Math: A Story of Love, Hate… and Love Again
Storyteller: Anonymous storyteller (she/her/hers), 18, North Carolina
“Throughout middle school and the beginning of high school, I was very confident in my math abilities. I spent four years learning in India where the math curriculum was generally harder and we engaged with difficult word problems and concepts. Additionally, we were discouraged from using calculators so I really had to conceptualize everything. I remember students coming to me to ask for help, and I was so in love with math that I readily explained problems to anyone who asked. So when I moved back to the United States, I felt like I was a step ahead of others, and my advisor even allowed me to skip a level of math.
Then, my junior year of high school, I enrolled in Calculus AB/BC where I had to learn the equivalent of two math classes in one year. I had never been scared of math until then. Most of my class consisted of freshmen but it seemed like everyone already knew the whole curriculum. I was lost and didn’t understand why the teacher was teaching completely new concepts like he expected us to know them already. We had taken a quiz within the first quiz to review what we learned in the previous math level, and I had not done so great. To make it worse, the teacher brought up a mistake I had made on the quiz and shared it with the class, and everyone laughed. I entered the class each morning full of fear. I had always been so confident in myself that I didn’t want to ask the teacher for help, so I went home everyday and watched any video I could find on youtube.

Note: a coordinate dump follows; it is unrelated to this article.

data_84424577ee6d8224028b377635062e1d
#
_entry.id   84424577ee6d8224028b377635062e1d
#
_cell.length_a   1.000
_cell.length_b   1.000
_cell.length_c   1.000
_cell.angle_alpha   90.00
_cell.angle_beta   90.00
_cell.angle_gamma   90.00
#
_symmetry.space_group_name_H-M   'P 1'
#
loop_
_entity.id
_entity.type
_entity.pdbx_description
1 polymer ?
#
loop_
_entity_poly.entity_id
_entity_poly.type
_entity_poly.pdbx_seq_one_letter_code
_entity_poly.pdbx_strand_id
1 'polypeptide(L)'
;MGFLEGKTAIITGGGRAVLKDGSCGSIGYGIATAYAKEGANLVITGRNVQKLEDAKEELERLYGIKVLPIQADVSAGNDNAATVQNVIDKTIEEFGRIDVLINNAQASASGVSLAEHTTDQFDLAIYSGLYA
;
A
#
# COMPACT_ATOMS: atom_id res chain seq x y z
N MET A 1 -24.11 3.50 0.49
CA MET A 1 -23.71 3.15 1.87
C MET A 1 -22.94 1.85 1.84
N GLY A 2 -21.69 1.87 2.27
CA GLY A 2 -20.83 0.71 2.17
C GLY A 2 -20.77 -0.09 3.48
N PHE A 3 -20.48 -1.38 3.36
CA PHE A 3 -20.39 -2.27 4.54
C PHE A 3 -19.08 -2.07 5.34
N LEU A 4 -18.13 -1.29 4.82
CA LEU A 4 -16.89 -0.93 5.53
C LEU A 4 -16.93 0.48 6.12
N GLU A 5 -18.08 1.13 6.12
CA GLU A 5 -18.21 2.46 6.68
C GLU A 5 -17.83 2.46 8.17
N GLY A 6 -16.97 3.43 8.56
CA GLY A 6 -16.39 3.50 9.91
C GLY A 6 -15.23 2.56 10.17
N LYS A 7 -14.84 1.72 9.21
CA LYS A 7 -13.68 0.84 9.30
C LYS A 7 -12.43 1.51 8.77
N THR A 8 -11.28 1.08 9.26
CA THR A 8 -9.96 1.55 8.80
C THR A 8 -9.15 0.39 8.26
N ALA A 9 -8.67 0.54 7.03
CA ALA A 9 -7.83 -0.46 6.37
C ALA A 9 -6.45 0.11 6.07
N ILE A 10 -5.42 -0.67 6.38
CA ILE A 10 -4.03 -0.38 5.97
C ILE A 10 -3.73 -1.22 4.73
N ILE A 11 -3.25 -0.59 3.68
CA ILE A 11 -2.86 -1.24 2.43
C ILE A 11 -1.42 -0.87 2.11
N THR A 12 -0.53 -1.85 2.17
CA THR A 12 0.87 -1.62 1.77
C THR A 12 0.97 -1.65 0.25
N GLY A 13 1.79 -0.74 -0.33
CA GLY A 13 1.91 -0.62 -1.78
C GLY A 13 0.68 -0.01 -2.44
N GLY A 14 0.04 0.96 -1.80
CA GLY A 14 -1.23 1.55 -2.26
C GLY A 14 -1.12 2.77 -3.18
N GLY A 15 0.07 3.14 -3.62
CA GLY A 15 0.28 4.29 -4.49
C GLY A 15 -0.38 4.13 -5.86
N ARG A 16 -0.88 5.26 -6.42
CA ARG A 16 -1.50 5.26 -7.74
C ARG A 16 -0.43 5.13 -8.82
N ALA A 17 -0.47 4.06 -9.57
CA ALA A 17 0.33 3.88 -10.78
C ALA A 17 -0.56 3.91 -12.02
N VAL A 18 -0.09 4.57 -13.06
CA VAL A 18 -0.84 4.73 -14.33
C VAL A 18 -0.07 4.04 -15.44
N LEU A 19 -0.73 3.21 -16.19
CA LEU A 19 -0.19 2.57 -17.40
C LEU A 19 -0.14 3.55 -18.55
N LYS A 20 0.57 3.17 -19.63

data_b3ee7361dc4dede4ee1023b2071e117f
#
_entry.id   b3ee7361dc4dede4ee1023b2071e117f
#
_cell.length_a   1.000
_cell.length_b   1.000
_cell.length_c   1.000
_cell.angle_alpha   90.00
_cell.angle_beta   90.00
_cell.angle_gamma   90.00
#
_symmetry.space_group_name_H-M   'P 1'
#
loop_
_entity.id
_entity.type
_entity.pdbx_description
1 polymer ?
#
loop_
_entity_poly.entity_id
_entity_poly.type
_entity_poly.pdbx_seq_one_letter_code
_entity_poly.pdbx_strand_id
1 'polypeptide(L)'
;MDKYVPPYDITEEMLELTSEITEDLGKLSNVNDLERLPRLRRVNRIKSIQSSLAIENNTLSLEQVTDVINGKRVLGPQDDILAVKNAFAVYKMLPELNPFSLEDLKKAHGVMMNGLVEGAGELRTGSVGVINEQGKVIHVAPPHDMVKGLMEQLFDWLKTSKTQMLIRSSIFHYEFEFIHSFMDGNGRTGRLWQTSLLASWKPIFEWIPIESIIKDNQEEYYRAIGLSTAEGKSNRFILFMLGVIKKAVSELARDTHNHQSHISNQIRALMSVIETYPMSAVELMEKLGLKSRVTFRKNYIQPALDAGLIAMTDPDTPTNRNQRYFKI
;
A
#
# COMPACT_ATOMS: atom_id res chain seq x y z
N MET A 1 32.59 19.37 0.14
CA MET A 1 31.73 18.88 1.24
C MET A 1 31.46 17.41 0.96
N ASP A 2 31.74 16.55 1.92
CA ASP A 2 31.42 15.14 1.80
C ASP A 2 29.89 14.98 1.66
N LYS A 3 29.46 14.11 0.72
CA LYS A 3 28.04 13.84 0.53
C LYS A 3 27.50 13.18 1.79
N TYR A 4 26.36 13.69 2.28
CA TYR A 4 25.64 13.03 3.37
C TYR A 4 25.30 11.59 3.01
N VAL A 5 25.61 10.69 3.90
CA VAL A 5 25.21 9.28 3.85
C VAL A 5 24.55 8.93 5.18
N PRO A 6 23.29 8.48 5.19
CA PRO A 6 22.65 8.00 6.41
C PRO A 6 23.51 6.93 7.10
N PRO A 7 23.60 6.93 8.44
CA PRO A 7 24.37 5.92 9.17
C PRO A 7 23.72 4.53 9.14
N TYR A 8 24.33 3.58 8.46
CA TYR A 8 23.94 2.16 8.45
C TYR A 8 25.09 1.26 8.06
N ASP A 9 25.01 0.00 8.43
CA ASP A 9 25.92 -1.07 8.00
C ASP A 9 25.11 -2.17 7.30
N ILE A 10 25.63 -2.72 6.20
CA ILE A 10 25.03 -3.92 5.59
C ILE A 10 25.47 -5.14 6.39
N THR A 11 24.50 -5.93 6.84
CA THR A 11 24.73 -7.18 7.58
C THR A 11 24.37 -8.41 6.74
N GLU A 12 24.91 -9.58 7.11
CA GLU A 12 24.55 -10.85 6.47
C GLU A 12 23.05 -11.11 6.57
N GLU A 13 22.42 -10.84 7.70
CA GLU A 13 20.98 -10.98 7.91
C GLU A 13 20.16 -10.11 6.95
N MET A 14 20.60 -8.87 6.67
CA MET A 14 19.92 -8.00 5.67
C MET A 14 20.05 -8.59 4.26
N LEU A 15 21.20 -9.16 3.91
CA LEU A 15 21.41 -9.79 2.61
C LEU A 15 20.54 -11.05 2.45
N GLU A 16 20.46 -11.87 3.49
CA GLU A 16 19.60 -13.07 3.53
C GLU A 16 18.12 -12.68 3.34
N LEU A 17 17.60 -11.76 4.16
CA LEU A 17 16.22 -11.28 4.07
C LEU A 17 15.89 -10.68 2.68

Soon, it was time for AP exams. CollegeBoard had released review videos and the two teachers who made them changed my view on calculus completely. They were engaging, funny, enthusiastic, and explained the concepts as if I was completely new to the course. I did all the problems they released and found myself falling in love with math once again. I ended up acing the exam as well.
While I took a lot of STEM classes throughout high school, none of them were as exciting to me as the STEM competitions, programs, and internships that I enrolled in outside of class. These were environments where I was not just learning concepts, but also applying them as I went. I was allowed to exercise creativity and let my imagination lead the way. These were valuable experiences in STEM that I felt were not integrated enough into the classroom setting. I wish my teachers had challenged us more with fun projects and puzzles which applied to the real world.”